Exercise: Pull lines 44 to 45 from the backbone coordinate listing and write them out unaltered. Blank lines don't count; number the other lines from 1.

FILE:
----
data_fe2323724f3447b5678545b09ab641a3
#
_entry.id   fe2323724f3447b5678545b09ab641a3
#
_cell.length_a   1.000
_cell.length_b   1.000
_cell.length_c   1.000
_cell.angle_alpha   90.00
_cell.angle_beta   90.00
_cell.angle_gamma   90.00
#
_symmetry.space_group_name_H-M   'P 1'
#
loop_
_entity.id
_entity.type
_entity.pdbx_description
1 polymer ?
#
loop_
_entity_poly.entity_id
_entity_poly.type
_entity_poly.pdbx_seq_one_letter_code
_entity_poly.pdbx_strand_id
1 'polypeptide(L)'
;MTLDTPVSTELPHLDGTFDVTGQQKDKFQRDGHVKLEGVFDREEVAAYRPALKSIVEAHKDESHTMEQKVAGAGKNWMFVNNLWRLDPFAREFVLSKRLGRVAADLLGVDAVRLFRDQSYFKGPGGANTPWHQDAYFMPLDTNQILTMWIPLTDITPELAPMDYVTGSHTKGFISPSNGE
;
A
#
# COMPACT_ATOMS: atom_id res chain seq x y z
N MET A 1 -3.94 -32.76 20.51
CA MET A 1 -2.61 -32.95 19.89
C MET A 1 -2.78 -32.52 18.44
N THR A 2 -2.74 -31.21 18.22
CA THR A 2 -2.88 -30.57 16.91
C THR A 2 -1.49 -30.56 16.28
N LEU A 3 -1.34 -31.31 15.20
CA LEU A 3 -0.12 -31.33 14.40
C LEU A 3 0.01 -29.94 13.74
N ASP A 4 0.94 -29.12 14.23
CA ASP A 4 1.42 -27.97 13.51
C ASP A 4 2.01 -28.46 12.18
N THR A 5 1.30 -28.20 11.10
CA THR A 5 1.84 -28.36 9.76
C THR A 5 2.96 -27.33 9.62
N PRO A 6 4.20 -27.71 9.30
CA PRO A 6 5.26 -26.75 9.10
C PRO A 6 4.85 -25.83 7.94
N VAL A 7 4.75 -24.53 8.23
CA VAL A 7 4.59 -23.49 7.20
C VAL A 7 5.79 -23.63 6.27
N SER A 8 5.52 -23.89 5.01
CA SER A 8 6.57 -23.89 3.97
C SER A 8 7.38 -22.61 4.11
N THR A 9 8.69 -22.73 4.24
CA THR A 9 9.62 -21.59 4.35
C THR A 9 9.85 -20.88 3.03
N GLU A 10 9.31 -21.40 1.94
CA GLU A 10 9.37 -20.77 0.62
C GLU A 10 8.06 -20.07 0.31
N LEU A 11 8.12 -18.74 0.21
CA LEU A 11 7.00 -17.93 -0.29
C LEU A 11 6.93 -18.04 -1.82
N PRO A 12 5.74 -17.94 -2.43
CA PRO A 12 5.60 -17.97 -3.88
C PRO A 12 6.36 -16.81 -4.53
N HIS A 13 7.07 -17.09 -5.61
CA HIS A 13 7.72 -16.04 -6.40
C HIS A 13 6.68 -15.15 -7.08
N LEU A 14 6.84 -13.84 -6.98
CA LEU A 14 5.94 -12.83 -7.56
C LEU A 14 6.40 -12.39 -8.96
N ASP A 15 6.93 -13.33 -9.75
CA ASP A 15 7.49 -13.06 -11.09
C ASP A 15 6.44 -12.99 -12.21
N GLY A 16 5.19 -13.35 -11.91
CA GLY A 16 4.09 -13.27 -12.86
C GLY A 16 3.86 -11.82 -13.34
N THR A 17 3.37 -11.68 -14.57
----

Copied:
CA THR A 5 1.84 -28.36 9.76
C THR A 5 2.96 -27.33 9.62